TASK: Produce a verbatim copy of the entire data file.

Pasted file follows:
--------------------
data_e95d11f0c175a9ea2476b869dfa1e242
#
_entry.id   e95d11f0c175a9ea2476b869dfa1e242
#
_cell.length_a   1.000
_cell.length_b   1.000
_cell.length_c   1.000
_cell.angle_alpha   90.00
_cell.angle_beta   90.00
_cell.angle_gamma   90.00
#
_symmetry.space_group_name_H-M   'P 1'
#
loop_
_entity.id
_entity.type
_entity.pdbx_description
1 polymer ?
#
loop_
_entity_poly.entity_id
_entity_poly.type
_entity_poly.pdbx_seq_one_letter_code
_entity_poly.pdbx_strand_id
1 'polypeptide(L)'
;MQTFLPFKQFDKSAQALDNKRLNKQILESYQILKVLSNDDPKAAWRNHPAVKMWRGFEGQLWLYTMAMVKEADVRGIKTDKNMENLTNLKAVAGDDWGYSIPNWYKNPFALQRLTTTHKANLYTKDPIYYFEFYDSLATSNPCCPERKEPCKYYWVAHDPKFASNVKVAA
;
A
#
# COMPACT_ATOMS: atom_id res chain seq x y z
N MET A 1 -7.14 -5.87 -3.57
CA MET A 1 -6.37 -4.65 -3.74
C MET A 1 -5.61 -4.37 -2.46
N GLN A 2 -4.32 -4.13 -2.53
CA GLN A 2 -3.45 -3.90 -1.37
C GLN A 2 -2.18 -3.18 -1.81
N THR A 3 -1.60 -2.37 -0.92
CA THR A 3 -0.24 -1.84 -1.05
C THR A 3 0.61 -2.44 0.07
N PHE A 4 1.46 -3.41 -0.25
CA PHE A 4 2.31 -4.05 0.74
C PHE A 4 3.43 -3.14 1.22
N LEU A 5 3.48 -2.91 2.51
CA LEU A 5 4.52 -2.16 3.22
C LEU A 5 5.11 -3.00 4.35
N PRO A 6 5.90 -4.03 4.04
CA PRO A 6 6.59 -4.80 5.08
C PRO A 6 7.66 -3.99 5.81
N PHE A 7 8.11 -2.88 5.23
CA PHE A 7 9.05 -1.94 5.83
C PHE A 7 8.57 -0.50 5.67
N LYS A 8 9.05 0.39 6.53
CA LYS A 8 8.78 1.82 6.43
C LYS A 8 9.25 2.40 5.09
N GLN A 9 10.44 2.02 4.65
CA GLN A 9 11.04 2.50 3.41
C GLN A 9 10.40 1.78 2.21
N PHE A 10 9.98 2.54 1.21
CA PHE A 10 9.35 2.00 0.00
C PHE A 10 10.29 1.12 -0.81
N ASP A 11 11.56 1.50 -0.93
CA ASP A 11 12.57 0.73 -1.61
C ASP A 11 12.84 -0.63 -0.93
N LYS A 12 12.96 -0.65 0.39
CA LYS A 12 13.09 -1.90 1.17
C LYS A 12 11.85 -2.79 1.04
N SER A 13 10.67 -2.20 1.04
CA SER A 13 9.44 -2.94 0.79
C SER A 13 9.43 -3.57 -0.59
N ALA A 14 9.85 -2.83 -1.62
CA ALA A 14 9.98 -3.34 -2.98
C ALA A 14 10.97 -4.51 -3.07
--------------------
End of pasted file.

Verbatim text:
data_e95d11f0c175a9ea2476b869dfa1e242
#
_entry.id   e95d11f0c175a9ea2476b869dfa1e242
#
_cell.length_a   1.000
_cell.length_b   1.000
_cell.length_c   1.000
_cell.angle_alpha   90.00
_cell.angle_beta   90.00
_cell.angle_gamma   90.00
#
_symmetry.space_group_name_H-M   'P 1'
#
loop_
_entity.id
_entity.type
_entity.pdbx_description
1 polymer ?
#
loop_
_entity_poly.entity_id
_entity_poly.type
_entity_poly.pdbx_seq_one_letter_code
_entity_poly.pdbx_strand_id
1 'polypeptide(L)'
;MQTFLPFKQFDKSAQALDNKRLNKQILESYQILKVLSNDDPKAAWRNHPAVKMWRGFEGQLWLYTMAMVKEADVRGIKTDKNMENLTNLKAVAGDDWGYSIPNWYKNPFALQRLTTTHKANLYTKDPIYYFEFYDSLATSNPCCPERKEPCKYYWVAHDPKFASNVKVAA
;
A
#
# COMPACT_ATOMS: atom_id res chain seq x y z
N MET A 1 -7.14 -5.87 -3.57
CA MET A 1 -6.37 -4.65 -3.74
C MET A 1 -5.61 -4.37 -2.46
N GLN A 2 -4.32 -4.13 -2.53
CA GLN A 2 -3.45 -3.90 -1.37
C GLN A 2 -2.18 -3.18 -1.81
N THR A 3 -1.60 -2.37 -0.92
CA THR A 3 -0.24 -1.84 -1.05
C THR A 3 0.61 -2.44 0.07
N PHE A 4 1.46 -3.41 -0.25
CA PHE A 4 2.31 -4.05 0.74
C PHE A 4 3.43 -3.14 1.22
N LEU A 5 3.48 -2.91 2.51
CA LEU A 5 4.52 -2.16 3.22
C LEU A 5 5.11 -3.00 4.35
N PRO A 6 5.90 -4.03 4.04
CA PRO A 6 6.59 -4.80 5.08
C PRO A 6 7.66 -3.99 5.81
N PHE A 7 8.11 -2.88 5.23
CA PHE A 7 9.05 -1.94 5.83
C PHE A 7 8.57 -0.50 5.67
N LYS A 8 9.05 0.39 6.53
CA LYS A 8 8.78 1.82 6.43
C LYS A 8 9.25 2.40 5.09
N GLN A 9 10.44 2.02 4.65
CA GLN A 9 11.04 2.50 3.41
C GLN A 9 10.40 1.78 2.21
N PHE A 10 9.98 2.54 1.21
CA PHE A 10 9.35 2.00 0.00
C PHE A 10 10.29 1.12 -0.81
N ASP A 11 11.56 1.50 -0.93
CA ASP A 11 12.57 0.73 -1.61
C ASP A 11 12.84 -0.63 -0.93
N LYS A 12 12.96 -0.65 0.39
CA LYS A 12 13.09 -1.90 1.17
C LYS A 12 11.85 -2.79 1.04
N SER A 13 10.67 -2.20 1.04
CA SER A 13 9.44 -2.94 0.79
C SER A 13 9.43 -3.57 -0.59
N ALA A 14 9.85 -2.83 -1.62
CA ALA A 14 9.98 -3.34 -2.98
C ALA A 14 10.97 -4.51 -3.07